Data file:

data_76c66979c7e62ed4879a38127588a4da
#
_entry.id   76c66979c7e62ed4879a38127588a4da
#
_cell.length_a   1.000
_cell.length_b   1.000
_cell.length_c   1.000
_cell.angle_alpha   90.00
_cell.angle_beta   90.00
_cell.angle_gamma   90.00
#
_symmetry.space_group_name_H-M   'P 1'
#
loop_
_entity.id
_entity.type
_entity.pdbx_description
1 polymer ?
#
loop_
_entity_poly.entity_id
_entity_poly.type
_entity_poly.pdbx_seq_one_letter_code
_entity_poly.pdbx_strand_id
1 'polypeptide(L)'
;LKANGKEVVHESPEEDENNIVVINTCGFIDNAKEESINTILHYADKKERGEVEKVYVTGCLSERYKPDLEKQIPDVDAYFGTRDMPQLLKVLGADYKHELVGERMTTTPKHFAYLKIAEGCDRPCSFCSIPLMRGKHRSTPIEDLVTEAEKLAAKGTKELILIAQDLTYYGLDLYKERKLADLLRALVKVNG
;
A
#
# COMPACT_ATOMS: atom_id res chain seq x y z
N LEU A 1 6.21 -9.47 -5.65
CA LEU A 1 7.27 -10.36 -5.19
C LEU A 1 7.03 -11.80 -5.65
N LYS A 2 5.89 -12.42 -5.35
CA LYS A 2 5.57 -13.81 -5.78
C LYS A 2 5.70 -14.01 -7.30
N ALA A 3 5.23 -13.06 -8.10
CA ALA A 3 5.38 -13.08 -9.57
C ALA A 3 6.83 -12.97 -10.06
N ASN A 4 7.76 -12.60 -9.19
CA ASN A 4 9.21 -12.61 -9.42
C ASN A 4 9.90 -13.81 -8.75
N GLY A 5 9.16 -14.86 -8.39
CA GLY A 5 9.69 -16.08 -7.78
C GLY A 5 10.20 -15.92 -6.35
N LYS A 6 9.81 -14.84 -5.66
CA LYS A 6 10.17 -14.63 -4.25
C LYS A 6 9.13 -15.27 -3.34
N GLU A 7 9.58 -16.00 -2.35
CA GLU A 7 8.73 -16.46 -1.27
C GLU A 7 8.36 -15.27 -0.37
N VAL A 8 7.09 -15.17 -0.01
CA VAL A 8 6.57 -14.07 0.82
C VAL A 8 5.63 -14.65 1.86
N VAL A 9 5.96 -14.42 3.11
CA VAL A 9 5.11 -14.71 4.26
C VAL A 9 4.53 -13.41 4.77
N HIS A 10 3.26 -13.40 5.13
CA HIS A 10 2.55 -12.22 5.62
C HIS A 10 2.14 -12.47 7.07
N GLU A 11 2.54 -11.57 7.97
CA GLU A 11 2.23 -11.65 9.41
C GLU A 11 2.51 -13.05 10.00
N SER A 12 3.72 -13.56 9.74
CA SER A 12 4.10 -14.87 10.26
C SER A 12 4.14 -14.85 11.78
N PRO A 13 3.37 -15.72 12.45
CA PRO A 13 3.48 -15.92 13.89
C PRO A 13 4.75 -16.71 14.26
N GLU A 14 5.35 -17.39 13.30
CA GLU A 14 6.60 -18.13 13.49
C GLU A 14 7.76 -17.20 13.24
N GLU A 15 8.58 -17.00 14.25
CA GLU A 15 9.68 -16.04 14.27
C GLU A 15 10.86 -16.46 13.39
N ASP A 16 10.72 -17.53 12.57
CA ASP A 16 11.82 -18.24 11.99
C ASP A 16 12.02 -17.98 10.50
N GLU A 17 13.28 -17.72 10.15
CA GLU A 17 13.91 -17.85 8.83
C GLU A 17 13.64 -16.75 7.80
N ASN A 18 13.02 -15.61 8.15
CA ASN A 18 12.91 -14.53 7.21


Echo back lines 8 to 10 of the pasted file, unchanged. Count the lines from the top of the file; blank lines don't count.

_cell.angle_alpha   90.00
_cell.angle_beta   90.00
_cell.angle_gamma   90.00